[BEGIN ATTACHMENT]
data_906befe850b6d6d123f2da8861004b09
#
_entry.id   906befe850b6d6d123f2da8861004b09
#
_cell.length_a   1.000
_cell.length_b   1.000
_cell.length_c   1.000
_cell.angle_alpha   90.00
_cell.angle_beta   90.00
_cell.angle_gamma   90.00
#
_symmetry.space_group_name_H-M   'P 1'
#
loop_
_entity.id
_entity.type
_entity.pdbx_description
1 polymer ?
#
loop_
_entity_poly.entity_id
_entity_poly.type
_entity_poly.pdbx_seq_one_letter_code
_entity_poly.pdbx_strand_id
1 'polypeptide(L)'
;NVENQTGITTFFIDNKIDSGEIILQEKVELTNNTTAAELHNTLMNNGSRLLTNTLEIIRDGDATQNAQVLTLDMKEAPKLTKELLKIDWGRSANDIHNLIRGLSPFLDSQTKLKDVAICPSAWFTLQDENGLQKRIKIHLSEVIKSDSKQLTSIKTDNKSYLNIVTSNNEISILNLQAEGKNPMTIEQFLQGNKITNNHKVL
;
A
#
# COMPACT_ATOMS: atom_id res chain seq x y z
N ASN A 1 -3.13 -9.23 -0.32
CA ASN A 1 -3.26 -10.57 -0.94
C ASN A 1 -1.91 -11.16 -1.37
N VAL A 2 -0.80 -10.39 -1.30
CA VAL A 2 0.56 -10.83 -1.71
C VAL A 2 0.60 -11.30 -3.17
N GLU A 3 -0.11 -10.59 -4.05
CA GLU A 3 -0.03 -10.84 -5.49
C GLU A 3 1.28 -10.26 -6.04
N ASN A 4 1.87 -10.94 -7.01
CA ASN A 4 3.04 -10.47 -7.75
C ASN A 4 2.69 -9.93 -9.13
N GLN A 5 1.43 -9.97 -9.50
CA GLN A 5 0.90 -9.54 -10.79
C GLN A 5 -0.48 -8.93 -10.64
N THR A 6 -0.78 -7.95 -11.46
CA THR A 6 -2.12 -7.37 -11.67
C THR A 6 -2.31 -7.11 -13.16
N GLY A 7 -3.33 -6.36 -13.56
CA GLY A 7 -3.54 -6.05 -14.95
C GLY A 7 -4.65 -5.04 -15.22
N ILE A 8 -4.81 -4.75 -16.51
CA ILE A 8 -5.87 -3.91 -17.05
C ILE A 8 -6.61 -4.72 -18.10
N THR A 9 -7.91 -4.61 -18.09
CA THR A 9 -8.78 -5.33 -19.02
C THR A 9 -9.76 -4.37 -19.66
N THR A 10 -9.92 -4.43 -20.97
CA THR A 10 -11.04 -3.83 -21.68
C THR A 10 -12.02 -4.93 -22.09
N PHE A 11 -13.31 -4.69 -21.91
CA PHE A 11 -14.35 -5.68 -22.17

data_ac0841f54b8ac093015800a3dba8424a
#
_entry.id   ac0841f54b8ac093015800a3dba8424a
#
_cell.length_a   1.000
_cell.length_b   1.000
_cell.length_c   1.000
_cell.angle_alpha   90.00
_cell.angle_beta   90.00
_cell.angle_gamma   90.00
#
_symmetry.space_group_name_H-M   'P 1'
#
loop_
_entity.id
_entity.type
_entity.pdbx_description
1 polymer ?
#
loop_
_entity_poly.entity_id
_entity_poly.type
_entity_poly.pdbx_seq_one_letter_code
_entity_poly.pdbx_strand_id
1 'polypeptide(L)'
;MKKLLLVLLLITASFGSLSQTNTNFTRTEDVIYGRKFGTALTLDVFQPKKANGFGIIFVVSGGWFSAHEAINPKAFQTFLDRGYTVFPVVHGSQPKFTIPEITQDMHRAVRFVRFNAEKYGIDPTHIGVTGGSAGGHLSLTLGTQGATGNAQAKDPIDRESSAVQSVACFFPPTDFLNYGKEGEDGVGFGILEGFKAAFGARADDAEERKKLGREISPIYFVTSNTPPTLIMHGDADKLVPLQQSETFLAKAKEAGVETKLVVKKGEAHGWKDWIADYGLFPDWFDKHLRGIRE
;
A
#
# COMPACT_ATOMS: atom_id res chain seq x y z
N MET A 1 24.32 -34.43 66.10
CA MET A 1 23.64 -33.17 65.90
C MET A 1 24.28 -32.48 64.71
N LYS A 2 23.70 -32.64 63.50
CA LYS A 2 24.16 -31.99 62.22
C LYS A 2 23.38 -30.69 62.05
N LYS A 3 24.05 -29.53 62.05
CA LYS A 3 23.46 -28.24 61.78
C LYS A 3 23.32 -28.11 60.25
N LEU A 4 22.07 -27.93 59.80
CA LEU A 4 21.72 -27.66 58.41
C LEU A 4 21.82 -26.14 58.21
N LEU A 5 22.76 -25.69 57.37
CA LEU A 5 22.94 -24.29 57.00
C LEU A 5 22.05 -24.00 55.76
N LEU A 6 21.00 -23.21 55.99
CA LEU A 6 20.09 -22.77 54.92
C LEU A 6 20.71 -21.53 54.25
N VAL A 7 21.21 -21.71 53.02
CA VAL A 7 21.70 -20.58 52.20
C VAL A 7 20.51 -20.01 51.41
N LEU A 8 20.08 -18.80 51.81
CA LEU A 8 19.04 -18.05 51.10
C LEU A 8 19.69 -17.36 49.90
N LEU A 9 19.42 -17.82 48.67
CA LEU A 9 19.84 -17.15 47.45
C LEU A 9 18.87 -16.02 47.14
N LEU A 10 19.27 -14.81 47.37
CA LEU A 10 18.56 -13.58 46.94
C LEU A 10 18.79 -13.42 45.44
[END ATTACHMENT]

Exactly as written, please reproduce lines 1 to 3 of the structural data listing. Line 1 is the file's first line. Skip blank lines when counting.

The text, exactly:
data_906befe850b6d6d123f2da8861004b09
#
_entry.id   906befe850b6d6d123f2da8861004b09